This guidance is for:
- Employers that wish to understand the off-the-job training requirements involved in an apprenticeship.
- Providers that wish to ensure that they are offering off-the-job training in accordance with the funding rules and policy intent.
The 20% threshold is the minimum amount of time that should be spent doing off-the-job training during an apprenticeship and this applies to both apprenticeship frameworks and apprenticeship standards. All apprenticeship standards have been developed under the guidance that they are sufficiently stretching to require at least a year of employment, with off-the-job training accounting for at least 20% of the apprentice’s employed time. This requirement applies to apprenticeships at all levels.
The importance of this training to a quality apprenticeship was emphasised in the Richard Review in 2012. Ofsted have also pointed to off-the-job training as a vital feature of a quality apprenticeship. Training is distinct from assessment and off-the-job training reinforces practical, work-based learning with technical and theoretical learning. The focus of off-the-job training is on teaching new skills rather than assessing existing skills. A key element of Ofsted’s inspection regime is a judgement about how well apprentices make progress from their starting points: what can they do because of their training and experience on the apprenticeship that they could not do before? HEFCE will also quality assess apprenticeships at level 6 and above on the off-the-job training element, with input from the QAA.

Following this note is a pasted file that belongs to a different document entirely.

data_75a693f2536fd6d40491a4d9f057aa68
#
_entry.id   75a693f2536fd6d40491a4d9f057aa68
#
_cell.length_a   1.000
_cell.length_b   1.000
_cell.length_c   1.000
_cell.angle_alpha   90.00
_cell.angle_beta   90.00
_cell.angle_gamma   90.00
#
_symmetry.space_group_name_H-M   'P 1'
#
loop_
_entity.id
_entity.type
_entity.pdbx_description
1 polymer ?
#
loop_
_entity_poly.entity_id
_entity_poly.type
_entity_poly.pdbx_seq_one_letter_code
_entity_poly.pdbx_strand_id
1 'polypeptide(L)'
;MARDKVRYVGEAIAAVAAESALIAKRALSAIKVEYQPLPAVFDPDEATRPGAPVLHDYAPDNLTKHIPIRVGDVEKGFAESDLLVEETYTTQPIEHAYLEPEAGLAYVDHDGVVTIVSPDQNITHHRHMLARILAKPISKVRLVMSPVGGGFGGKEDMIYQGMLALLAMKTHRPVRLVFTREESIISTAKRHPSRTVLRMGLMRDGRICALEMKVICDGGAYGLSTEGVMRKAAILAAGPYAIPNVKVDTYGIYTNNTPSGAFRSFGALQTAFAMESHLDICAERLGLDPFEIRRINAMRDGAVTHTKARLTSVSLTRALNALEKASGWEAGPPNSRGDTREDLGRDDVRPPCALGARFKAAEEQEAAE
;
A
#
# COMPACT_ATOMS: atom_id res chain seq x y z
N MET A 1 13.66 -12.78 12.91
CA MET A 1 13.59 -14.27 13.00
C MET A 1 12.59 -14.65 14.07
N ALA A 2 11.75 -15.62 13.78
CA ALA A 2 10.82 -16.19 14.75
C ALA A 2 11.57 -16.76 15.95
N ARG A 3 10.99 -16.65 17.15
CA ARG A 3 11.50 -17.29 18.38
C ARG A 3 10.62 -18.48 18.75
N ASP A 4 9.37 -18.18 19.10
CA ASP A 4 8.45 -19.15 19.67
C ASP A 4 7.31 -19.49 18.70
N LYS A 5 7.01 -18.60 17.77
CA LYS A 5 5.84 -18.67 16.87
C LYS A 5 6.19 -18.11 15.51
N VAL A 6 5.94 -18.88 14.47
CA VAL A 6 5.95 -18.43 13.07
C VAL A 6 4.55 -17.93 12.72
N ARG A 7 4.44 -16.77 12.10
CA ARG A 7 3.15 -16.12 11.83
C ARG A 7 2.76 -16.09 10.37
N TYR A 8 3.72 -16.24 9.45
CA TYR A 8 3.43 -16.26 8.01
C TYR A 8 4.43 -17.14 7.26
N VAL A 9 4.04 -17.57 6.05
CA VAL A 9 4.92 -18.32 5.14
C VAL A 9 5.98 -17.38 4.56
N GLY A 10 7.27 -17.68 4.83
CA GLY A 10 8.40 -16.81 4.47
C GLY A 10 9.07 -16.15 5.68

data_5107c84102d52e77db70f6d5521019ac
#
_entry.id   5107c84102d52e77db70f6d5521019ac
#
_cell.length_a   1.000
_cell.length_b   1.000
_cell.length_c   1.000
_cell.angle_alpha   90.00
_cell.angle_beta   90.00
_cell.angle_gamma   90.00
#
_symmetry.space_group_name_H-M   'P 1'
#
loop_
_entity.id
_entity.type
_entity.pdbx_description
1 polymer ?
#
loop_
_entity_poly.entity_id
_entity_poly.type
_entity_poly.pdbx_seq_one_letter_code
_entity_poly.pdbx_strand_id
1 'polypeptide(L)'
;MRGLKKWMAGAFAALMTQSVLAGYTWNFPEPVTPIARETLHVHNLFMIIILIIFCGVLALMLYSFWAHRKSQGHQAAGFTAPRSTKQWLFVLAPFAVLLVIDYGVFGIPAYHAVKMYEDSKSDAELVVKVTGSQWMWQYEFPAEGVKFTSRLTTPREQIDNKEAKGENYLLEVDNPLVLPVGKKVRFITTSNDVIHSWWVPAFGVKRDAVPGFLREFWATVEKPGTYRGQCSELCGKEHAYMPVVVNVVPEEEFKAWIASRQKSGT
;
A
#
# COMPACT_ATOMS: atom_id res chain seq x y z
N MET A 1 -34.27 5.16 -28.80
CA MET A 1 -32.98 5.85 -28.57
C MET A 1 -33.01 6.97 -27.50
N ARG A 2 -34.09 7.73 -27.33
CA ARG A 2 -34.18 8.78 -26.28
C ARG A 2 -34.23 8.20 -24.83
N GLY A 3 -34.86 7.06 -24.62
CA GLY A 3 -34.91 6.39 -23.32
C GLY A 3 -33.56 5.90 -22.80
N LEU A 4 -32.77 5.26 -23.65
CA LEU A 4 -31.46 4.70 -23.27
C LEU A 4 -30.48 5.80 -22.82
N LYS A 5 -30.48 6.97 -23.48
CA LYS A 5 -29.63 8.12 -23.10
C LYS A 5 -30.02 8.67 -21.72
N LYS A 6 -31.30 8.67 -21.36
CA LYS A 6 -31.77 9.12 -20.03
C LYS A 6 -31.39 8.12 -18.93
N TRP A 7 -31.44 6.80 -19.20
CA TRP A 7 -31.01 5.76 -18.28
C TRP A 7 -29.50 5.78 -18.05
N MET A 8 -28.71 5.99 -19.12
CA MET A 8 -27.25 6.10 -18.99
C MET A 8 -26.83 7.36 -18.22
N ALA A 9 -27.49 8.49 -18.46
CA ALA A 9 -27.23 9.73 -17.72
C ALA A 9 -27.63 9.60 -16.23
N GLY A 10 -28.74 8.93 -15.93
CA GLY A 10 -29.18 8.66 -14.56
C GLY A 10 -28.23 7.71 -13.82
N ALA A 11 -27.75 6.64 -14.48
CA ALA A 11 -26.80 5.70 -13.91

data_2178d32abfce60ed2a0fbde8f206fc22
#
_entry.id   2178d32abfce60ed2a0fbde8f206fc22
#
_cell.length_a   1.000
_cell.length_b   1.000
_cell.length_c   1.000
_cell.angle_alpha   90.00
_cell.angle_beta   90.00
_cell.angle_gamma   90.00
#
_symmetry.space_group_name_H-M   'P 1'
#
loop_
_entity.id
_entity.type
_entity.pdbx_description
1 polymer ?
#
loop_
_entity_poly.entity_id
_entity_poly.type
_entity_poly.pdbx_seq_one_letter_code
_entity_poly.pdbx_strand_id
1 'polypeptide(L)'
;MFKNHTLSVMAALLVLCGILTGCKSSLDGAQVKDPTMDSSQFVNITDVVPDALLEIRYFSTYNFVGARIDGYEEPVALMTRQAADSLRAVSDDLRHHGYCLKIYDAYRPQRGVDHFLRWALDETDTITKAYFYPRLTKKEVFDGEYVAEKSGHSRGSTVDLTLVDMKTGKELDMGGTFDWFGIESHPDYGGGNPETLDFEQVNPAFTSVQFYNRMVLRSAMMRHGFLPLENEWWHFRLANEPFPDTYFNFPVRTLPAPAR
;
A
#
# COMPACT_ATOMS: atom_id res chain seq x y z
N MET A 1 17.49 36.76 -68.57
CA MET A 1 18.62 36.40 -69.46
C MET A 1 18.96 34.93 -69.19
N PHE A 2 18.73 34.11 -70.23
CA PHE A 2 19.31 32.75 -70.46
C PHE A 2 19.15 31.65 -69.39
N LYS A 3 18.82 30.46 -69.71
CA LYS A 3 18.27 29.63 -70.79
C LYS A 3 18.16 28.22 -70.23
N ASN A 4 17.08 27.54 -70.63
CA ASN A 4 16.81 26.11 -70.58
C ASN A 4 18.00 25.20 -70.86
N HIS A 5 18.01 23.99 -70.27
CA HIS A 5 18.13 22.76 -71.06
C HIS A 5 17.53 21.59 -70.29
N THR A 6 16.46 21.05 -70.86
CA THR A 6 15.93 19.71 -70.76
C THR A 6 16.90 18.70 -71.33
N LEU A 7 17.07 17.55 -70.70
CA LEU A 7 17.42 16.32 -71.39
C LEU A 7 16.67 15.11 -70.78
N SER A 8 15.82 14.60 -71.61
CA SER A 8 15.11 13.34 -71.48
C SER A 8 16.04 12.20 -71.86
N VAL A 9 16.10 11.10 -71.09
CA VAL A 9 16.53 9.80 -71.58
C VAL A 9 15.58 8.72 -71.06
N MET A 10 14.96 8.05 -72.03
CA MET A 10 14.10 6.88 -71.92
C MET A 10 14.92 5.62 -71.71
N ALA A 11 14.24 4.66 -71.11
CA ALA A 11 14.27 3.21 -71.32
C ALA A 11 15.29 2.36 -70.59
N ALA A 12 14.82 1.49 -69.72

Some employers may prefer that their provider offers all of the required ‘off-the-job’ training as part of the agreed cost for the apprenticeship training. Other employers may also undertake off-the-job training with an apprentice themselves. It is the responsibility of both the main provider and the employer to ensure that an apprentice spends a minimum of 20% of their employed time doing off-the-job training, as set out within the funding rules.